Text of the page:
Spatiotemporal Control of Actin Cytoskeletal Machinery in Cells: Multivalency Mediated Protein Clustering at the Plasma Membrane and Optogenetic Tool Development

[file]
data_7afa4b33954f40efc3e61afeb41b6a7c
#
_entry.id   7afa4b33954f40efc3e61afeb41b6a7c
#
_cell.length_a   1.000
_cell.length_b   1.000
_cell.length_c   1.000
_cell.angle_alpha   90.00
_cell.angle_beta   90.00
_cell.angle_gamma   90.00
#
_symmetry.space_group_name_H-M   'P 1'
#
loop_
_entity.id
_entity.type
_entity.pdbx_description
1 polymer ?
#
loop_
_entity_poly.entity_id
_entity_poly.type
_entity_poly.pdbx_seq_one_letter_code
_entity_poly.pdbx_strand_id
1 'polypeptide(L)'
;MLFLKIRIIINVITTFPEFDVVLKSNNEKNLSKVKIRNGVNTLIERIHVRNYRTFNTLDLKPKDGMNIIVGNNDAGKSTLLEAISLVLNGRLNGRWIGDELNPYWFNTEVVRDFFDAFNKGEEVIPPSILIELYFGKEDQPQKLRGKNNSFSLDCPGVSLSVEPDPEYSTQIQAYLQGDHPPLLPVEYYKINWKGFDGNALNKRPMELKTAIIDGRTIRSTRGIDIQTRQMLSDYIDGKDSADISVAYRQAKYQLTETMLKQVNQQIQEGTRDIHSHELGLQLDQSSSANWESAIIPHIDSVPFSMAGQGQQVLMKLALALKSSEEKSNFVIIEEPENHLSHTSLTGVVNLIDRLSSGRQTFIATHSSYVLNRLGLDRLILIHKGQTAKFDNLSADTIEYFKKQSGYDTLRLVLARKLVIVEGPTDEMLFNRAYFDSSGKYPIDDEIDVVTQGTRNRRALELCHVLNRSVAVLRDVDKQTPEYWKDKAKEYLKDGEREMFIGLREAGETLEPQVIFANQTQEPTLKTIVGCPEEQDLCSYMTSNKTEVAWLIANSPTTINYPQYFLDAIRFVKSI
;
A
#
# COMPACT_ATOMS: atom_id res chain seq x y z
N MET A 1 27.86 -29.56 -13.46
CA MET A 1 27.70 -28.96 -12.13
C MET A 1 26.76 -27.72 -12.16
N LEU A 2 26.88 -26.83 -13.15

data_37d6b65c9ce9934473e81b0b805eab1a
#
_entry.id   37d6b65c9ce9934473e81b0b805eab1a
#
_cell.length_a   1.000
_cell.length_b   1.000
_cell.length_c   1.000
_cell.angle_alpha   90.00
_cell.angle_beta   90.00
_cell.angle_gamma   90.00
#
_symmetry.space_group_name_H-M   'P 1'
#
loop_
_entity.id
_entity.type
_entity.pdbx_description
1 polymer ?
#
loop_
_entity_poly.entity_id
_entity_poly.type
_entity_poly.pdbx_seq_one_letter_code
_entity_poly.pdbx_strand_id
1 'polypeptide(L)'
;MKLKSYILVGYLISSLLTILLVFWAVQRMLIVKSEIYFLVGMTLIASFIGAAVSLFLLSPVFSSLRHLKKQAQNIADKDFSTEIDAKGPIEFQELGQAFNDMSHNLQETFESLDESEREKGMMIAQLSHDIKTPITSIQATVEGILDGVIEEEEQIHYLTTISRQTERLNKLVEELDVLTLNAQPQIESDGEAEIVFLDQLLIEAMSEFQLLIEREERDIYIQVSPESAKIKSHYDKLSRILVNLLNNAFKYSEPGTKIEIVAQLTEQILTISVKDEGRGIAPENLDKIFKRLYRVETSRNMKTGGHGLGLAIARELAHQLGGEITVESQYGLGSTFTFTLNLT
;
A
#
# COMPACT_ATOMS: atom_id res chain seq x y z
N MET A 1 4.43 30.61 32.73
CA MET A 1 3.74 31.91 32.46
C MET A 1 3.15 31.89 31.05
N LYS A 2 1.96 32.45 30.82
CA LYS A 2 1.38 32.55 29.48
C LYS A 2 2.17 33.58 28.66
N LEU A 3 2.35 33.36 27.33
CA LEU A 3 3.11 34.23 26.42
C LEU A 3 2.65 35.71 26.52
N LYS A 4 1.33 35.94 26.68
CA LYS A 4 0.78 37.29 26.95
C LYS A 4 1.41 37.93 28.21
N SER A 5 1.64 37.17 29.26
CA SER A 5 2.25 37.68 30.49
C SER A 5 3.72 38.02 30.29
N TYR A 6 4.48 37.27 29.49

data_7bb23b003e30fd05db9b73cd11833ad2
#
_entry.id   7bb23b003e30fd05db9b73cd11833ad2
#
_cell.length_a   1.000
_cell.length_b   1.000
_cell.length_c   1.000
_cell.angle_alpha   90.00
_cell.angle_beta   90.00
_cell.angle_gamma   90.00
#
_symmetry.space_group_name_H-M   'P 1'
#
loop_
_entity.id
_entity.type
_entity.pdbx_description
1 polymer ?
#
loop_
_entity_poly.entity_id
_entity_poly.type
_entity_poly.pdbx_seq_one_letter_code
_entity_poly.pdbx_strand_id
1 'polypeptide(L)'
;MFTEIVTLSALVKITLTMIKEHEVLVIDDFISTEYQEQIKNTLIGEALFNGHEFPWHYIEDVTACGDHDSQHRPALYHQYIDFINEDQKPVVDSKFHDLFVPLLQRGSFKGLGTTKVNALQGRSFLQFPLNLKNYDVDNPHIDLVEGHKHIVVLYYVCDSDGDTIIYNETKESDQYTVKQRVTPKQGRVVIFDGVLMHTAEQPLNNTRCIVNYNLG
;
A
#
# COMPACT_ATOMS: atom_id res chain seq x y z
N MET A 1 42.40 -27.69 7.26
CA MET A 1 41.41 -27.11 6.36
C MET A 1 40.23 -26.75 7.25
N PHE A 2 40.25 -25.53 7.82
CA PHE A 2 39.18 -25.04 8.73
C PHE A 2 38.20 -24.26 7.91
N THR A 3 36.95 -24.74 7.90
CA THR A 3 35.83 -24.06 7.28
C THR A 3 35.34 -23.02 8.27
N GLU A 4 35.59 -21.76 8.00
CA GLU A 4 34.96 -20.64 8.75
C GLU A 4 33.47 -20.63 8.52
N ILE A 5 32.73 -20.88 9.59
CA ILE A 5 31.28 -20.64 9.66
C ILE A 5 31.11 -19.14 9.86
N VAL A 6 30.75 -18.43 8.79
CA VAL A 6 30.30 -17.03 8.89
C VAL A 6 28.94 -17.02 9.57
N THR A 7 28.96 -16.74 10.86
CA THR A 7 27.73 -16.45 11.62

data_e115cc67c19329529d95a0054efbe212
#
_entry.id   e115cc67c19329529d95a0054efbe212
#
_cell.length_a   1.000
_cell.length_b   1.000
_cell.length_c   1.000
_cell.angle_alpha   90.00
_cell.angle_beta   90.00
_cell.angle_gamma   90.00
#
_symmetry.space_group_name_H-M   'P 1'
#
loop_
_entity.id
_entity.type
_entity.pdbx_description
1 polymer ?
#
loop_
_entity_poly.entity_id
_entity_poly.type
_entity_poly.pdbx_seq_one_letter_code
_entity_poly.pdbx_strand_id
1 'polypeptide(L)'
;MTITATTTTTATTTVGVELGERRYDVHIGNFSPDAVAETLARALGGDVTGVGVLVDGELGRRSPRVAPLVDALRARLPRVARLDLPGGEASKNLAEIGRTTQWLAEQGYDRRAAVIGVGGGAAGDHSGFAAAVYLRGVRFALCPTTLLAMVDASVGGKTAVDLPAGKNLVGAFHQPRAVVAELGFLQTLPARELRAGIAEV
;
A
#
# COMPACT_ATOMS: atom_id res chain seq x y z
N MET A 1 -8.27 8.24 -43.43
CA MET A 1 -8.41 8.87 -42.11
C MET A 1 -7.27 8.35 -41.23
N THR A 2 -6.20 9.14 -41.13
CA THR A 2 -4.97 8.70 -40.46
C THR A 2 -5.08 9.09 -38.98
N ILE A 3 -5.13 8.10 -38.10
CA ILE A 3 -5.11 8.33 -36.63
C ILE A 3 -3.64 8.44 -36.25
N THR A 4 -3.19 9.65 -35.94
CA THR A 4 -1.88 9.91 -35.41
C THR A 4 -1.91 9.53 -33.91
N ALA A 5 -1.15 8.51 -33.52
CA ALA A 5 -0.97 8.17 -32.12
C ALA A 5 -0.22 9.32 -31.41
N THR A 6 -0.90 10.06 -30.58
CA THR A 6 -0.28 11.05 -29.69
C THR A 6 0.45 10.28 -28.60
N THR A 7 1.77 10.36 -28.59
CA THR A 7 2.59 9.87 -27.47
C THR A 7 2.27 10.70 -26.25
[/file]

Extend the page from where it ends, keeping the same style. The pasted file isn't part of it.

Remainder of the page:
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Precise regulation of actin cytoskeleton dynamics is crucial for numerous cellular processes. My thesis work has demonstrated two different mechanisms that cells use to achieve spatiotemporal control of actin assembly -- multivalency mediated phase separation and subcellular activation of actin polymerization machinery. The plasma membrane of the living cell is believed to function as a dynamic platform for signal transduction, rather than existing simply as a static barrier between intracellular and extracellular environments. Moreover the membrane is organized into distinct lipid and protein microdomains. Recent work has shown the importance of protein assembly at the membrane in the formation of these domains. However, the mechanisms by which proteins organize at the membrane are largely unknown. Here I demonstrate that multivalent interactions among proteins in the Nephrin/Nck/N-WASP actin-regulatory pathway can drive clustering of the components at the plasma membrane in cells. Generation of the micronsized domains is dependent on the phosphorylation-mediated interaction between the transmembrane protein, Nephrin, and its effectors, Nck and N-WASP, in the cytoplasm. These structures are dynamic and associated with increased actin polymerization activity, suggesting the importance of clustering in local rearrangements of the cytoskeleton. My studies suggest that multivalent interactions between the signaling proteins can, in general, contribute to spatiotemporal regulation of cellular processes by clustering of molecules at the plasma membrane. Precise spatiotemporal regulation of protein activity is a key feature of cellular signaling pathways. While contemporary tools in biology have limited control in space and time, recent developments in optogenetics have demonstrated that light can be used as a general tool to investigate protein function in vivo. Many optogenetic tools, however, indirectly regulate protein activity by modulating expression level or cellular localization. Other optogenetic tools with direct control of protein activity have limited applications. Here I demonstrate a method based on fragment complementation that can be generally applicable to a protein of interest based on the light-dependent interaction of Phytochrome B (PhyB) and phytochrome interacting factor 3 (Pif3). My method allows subcellular control of protein function via light-induced reconstitution of a split protein. In particular, I show that light-dependent activation of SopE, a bacterial GEF protein, induces membrane ruffling in a living cell. Furthermore, as an application to inter-molecular regulation between two different molecules, I induced light-mediated interactions between Rho-GTPase Cdc42 and its effector Wiskott-Aldrich Syndrome Protein (WASp) to promote filopodia formation in HeLa cells. Using these optogenetic tools, I demonstrate a general method that can be used to study a broad range of proteins and protein-protein interactions.